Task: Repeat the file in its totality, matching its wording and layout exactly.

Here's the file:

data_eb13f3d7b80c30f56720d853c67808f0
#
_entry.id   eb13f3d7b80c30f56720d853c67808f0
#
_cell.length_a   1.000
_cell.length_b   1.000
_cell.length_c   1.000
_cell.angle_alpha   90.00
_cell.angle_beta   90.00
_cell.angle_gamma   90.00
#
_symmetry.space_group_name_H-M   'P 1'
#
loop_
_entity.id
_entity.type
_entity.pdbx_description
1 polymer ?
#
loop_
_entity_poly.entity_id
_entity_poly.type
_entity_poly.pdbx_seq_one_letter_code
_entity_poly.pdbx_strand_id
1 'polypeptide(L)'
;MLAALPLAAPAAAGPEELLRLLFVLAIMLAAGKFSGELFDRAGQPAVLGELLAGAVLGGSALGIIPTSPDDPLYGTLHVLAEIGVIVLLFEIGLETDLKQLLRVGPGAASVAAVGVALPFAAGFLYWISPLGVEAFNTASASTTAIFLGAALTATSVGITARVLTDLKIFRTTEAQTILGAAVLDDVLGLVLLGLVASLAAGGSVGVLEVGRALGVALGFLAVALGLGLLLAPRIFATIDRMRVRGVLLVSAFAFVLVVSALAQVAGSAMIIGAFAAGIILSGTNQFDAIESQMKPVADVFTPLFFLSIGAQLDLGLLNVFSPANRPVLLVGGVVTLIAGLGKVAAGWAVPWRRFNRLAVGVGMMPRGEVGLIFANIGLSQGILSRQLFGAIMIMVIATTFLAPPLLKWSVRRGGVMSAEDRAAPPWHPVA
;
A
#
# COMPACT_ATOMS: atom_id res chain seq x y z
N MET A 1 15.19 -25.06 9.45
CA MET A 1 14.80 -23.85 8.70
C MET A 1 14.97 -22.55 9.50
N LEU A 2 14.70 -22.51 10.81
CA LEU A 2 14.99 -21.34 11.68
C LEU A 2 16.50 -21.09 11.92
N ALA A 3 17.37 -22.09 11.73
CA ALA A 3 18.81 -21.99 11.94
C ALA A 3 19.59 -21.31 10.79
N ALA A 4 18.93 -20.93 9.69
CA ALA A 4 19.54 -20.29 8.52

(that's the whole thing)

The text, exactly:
data_eb13f3d7b80c30f56720d853c67808f0
#
_entry.id   eb13f3d7b80c30f56720d853c67808f0
#
_cell.length_a   1.000
_cell.length_b   1.000
_cell.length_c   1.000
_cell.angle_alpha   90.00
_cell.angle_beta   90.00
_cell.angle_gamma   90.00
#
_symmetry.space_group_name_H-M   'P 1'
#
loop_
_entity.id
_entity.type
_entity.pdbx_description
1 polymer ?
#
loop_
_entity_poly.entity_id
_entity_poly.type
_entity_poly.pdbx_seq_one_letter_code
_entity_poly.pdbx_strand_id
1 'polypeptide(L)'
;MLAALPLAAPAAAGPEELLRLLFVLAIMLAAGKFSGELFDRAGQPAVLGELLAGAVLGGSALGIIPTSPDDPLYGTLHVLAEIGVIVLLFEIGLETDLKQLLRVGPGAASVAAVGVALPFAAGFLYWISPLGVEAFNTASASTTAIFLGAALTATSVGITARVLTDLKIFRTTEAQTILGAAVLDDVLGLVLLGLVASLAAGGSVGVLEVGRALGVALGFLAVALGLGLLLAPRIFATIDRMRVRGVLLVSAFAFVLVVSALAQVAGSAMIIGAFAAGIILSGTNQFDAIESQMKPVADVFTPLFFLSIGAQLDLGLLNVFSPANRPVLLVGGVVTLIAGLGKVAAGWAVPWRRFNRLAVGVGMMPRGEVGLIFANIGLSQGILSRQLFGAIMIMVIATTFLAPPLLKWSVRRGGVMSAEDRAAPPWHPVA
;
A
#
# COMPACT_ATOMS: atom_id res chain seq x y z
N MET A 1 15.19 -25.06 9.45
CA MET A 1 14.80 -23.85 8.70
C MET A 1 14.97 -22.55 9.50
N LEU A 2 14.70 -22.51 10.81
CA LEU A 2 14.99 -21.34 11.68
C LEU A 2 16.50 -21.09 11.92
N ALA A 3 17.37 -22.09 11.73
CA ALA A 3 18.81 -21.99 11.94
C ALA A 3 19.59 -21.31 10.79
N ALA A 4 18.93 -20.93 9.69
CA ALA A 4 19.54 -20.29 8.52